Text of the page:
As the principal of Kalakaua Middle School in Kalihi, where nearly two-thirds of students are considered economically disadvantaged, Lorelei Aiwohi is always looking for ways to create new opportunities for her students.
So when the principal at nearby Farrington High School connected her with an alumnus who wanted to start a computer science program, Aiwohi jumped at the chance to help put a group of talented students on an early path to college success.
The afterschool program that Ray Tsuchiyama ran in 2019 introduced students to big college level concepts, harnessed the talents of University of Hawaii students and connected kids with engineers in Hawaii and tech workers in Silicon Valley.
The volunteer-led effort had a big impact on the confidence levels of both the seventh graders and their parents, Aiwohi said, but ultimately fizzled out from a lack of funding, the challenges of the pandemic and the difficulty of sustaining such an ambitious program without a larger network in place to run it.
Launching a program without the support of a nonprofit or larger institution was like “trying to land on Mars but having to build your own rocket ship to get there,” Tsuchiyama, a real estate and business consultant, said.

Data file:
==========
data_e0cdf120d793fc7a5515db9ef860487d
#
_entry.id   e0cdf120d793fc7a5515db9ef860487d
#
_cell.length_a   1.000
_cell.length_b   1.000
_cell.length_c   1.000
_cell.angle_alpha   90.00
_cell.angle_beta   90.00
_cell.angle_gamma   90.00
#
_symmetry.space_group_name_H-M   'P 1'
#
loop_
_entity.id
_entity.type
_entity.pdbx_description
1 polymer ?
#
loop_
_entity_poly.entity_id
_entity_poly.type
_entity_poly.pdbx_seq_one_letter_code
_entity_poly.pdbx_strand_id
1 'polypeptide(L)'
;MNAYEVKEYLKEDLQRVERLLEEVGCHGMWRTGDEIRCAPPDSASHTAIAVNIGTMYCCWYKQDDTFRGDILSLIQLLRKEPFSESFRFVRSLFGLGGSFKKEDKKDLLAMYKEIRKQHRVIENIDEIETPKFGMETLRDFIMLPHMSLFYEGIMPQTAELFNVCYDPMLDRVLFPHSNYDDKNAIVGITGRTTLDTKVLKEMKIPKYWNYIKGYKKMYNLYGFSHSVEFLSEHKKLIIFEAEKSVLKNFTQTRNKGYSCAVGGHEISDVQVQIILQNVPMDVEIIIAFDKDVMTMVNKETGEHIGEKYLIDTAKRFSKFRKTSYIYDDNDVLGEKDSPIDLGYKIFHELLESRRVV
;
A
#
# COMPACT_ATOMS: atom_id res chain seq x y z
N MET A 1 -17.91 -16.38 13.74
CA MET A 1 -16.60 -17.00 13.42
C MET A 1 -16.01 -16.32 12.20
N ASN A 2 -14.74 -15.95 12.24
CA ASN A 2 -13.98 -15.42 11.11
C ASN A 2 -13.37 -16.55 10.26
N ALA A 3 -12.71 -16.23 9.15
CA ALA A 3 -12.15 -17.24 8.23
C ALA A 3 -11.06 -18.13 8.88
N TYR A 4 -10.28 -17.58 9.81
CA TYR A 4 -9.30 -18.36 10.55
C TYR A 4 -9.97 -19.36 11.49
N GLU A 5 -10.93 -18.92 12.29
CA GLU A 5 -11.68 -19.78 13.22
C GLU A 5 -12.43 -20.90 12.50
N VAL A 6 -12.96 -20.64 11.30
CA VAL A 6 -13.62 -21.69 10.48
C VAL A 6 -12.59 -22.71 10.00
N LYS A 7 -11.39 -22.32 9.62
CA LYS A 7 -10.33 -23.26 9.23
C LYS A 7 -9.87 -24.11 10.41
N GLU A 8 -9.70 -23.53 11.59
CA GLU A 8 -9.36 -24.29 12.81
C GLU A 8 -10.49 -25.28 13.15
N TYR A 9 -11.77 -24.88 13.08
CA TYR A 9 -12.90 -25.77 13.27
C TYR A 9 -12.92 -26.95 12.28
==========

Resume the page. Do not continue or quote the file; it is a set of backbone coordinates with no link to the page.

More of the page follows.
Across Hawaii, volunteers play a significant role in supporting local schools. Community groups raise funds for schools, help run extracurricular clubs, create internships and sit on advisory boards for career programs.
But aside from a new program focused on career training opportunities, it’s up to individual school principals to identify and build these community partnerships. The result is an impressive but sometimes unsustainable patchwork of programs. Relying on community relations to create partnerships can also be a challenge because of the state’s high principal and teacher turnover.
And it can leave out people who want to help but don’t have a connection at the local school.
“I think people don’t really have an avenue on like, ‘who do I call?’ Aiwohi said. “It would definitely help to have a system.”
Not Just Donations
The range of community support that school leaders are able to harness on their own is impressive.
Some collaborations are big. The principal at Kamaile Academy, a public charter school in Waianae, says one of its most important partnerships is with Waianae Coast Comprehensive Health Center. The health center has worked with the school throughout the pandemic by helping with food service for students, coordinating Covid testing and education and providing guidance on protocols.
“Partnerships are about meeting the needs of the students in the community, but the foundation is around relationships,” Kamaile Principal Paul Kepka said. “Having strong established relationships within the community really helps when there’s a need. Because we’re ready to reach out and they’re ready to reach out to us.”